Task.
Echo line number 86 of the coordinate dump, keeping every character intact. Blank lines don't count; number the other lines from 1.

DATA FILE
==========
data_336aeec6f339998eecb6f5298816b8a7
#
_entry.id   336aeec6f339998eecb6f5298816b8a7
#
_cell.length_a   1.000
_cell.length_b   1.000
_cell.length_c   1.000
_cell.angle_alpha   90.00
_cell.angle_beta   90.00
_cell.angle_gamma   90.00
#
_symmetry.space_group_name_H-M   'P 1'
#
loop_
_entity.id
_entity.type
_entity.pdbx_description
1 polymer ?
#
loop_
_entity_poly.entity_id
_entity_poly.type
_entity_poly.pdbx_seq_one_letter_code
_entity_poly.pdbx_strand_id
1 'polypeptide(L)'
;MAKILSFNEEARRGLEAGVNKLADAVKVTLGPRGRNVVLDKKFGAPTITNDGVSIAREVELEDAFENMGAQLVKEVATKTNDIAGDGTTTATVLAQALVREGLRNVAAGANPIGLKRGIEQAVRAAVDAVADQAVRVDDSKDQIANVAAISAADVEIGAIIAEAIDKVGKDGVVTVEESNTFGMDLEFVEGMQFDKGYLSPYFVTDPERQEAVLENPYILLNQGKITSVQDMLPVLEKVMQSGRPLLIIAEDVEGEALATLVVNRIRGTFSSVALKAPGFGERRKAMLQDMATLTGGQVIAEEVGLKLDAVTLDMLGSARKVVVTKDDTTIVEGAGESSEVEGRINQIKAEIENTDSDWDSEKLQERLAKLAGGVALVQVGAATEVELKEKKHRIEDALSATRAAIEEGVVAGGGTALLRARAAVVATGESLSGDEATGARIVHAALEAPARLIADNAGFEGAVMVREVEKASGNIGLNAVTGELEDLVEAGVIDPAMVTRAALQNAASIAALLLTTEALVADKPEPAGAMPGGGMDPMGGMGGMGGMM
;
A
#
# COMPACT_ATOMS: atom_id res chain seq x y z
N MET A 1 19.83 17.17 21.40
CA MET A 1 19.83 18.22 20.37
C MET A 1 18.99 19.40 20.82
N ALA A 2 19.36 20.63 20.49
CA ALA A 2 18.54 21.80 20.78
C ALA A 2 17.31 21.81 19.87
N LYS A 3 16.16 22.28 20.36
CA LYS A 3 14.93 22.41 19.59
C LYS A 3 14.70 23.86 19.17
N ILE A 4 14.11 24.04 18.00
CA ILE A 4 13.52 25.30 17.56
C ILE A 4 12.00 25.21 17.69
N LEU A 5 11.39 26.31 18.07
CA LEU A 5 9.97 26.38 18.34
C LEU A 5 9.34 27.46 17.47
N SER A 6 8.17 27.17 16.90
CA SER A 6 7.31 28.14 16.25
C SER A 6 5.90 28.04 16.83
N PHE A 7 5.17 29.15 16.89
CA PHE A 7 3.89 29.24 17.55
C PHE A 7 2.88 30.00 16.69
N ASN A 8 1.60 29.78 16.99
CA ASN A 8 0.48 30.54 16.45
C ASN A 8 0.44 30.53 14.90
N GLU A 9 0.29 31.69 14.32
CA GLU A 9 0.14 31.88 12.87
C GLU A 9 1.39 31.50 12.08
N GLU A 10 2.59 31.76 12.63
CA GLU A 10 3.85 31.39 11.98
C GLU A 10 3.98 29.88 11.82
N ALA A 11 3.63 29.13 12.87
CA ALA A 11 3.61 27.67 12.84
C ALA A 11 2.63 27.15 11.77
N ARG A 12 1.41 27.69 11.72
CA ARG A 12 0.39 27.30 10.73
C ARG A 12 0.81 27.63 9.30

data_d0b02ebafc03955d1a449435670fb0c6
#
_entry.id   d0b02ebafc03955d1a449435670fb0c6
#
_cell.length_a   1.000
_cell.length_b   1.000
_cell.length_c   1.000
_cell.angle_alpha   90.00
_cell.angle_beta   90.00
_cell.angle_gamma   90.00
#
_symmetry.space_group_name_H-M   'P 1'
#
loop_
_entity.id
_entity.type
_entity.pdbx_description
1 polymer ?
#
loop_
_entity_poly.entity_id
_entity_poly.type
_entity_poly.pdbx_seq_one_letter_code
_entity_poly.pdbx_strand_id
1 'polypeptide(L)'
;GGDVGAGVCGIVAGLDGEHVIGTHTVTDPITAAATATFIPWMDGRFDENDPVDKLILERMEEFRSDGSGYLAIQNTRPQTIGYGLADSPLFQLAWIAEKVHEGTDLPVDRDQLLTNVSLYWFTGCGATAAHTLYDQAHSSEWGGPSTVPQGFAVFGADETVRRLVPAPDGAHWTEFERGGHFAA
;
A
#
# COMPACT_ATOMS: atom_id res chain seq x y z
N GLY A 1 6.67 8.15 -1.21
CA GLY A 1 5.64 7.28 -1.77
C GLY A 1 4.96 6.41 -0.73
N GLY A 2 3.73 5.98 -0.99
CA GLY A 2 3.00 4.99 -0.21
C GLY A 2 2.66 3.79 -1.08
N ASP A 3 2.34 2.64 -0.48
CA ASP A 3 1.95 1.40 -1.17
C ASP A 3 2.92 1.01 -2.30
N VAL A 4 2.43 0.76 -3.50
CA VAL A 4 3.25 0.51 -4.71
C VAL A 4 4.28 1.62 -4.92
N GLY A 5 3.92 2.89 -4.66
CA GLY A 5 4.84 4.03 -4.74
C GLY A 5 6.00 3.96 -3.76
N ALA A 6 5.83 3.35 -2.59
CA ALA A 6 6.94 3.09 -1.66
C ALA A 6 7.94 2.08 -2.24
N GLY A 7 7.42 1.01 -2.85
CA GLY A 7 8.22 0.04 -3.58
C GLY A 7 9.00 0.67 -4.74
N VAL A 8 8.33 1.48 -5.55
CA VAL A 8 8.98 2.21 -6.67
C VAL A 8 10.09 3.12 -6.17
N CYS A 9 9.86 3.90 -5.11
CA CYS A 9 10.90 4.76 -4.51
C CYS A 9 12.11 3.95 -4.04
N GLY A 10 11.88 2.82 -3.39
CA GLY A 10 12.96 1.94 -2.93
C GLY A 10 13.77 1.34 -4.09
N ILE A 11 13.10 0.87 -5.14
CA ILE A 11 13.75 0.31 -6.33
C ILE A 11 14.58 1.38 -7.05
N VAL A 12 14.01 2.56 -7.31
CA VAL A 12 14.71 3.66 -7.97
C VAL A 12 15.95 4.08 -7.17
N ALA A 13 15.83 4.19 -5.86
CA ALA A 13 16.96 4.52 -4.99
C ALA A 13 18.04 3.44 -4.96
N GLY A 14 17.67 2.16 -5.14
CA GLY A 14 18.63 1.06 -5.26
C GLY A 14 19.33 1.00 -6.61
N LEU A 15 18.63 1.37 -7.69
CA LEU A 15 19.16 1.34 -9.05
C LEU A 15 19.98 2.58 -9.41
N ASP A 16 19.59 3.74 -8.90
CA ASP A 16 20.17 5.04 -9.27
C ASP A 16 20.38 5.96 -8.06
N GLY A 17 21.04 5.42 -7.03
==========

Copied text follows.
loop_